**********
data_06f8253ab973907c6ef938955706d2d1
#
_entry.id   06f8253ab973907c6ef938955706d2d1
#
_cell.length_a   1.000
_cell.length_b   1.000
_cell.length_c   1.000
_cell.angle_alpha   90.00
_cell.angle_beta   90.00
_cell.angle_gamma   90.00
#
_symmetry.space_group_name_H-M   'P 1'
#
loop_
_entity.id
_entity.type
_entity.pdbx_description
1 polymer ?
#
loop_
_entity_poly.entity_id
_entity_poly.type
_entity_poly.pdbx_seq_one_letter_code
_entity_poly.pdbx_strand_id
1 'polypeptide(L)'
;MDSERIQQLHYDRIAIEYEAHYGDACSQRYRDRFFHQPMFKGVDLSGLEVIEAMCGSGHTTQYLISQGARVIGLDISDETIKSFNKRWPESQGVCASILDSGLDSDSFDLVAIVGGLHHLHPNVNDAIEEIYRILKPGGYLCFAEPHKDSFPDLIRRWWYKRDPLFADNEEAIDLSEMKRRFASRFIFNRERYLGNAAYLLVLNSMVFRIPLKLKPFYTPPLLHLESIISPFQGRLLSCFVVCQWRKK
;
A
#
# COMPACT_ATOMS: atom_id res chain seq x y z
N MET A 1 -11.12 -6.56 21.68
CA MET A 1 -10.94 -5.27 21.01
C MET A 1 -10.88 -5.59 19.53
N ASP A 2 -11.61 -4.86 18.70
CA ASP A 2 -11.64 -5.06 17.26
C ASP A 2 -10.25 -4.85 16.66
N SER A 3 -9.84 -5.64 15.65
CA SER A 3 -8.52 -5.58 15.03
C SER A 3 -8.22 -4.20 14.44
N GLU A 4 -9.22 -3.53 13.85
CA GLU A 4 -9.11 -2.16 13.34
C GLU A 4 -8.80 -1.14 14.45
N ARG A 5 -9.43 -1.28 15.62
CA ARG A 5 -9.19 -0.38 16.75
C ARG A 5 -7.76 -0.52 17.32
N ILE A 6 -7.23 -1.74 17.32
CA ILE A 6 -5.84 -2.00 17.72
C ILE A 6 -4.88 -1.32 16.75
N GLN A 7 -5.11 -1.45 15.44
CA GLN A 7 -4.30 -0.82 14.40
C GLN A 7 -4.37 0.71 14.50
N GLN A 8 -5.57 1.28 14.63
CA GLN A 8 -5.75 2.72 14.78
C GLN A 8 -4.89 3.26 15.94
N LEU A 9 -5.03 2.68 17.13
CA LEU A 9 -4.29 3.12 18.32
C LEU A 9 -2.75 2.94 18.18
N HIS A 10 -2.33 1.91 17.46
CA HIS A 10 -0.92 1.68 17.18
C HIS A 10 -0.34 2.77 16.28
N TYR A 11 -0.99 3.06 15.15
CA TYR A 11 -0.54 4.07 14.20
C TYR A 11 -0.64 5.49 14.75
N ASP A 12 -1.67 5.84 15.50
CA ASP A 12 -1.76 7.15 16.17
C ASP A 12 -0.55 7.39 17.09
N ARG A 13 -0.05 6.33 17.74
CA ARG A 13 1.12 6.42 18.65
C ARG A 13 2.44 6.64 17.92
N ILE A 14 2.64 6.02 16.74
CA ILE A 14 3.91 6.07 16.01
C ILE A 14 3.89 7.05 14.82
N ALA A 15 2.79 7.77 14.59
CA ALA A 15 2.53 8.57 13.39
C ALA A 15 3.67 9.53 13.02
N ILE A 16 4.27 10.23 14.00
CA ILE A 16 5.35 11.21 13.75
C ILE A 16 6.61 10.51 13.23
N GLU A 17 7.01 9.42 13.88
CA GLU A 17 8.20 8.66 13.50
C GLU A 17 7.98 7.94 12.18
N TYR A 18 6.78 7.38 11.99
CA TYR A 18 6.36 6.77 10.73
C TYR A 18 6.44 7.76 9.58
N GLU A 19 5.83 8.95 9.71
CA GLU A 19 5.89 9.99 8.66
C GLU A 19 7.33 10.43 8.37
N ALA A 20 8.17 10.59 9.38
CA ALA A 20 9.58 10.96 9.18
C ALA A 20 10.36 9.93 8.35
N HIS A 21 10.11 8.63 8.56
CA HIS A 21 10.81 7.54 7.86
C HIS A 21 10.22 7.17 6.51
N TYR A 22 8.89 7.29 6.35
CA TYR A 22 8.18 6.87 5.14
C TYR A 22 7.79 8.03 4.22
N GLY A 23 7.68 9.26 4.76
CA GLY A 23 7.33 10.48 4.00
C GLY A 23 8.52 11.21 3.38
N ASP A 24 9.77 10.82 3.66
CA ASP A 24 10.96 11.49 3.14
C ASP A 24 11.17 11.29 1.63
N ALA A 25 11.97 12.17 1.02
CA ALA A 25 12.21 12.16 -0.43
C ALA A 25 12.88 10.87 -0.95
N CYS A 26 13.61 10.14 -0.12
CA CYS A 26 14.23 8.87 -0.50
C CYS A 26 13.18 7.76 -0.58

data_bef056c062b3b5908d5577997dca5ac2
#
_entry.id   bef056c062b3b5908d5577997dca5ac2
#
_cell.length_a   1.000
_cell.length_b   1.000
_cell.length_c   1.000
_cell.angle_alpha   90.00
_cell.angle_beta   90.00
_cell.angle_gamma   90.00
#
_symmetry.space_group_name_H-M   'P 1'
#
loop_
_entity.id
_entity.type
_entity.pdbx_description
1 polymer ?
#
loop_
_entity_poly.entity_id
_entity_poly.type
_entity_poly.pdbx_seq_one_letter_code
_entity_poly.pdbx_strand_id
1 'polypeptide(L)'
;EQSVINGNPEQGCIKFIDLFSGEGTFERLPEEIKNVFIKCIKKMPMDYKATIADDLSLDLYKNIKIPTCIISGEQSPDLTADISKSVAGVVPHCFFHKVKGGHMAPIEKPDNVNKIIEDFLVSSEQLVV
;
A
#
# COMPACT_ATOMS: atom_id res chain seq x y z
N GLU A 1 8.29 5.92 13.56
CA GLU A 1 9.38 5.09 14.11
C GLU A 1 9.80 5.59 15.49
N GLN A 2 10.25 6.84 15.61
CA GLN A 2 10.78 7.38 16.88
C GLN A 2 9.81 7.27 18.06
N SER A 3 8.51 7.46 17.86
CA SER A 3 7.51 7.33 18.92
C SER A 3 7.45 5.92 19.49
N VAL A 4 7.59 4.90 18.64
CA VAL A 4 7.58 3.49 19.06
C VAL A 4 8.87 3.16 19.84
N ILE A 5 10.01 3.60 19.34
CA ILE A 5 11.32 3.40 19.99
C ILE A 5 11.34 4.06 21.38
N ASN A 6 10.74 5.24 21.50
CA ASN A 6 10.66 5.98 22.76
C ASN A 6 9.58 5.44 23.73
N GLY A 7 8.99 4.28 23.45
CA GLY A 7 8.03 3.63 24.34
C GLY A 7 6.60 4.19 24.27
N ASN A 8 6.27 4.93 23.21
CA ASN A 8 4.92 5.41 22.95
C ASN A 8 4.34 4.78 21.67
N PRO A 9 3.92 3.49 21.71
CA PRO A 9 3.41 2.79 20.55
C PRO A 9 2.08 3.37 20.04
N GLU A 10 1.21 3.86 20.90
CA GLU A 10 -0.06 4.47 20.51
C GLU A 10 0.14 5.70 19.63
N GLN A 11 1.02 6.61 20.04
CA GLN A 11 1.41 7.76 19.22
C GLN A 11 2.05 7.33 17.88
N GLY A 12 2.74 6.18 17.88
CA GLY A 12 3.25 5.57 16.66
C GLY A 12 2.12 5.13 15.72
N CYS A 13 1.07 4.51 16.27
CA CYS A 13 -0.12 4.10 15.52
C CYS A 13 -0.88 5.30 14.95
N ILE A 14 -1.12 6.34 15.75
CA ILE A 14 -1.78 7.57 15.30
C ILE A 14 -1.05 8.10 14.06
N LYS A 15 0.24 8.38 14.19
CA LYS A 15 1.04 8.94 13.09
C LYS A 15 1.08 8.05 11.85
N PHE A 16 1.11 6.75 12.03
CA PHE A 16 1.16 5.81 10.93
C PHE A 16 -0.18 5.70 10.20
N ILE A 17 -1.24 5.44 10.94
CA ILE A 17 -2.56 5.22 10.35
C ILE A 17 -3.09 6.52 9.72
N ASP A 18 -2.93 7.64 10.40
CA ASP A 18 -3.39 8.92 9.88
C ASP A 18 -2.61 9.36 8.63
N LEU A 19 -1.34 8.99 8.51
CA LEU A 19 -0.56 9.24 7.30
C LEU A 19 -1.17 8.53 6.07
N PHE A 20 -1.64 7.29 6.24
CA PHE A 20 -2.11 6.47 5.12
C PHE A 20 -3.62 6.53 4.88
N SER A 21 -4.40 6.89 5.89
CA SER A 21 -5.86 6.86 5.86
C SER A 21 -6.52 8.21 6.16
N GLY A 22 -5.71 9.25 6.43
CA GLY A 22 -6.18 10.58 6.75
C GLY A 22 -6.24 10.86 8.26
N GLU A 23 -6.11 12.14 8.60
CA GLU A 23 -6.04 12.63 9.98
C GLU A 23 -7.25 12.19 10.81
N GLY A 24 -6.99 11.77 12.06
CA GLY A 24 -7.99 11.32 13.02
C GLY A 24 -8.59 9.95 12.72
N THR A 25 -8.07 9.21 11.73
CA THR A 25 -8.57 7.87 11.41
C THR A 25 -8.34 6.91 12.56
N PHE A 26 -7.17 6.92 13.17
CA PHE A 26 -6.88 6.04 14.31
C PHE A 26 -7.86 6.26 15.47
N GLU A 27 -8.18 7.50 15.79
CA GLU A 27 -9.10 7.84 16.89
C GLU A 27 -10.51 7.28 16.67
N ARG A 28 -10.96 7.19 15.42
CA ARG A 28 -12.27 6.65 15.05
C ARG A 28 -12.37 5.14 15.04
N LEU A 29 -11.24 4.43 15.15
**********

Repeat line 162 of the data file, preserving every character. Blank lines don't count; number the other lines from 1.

C ASN A 8 4.34 4.78 21.67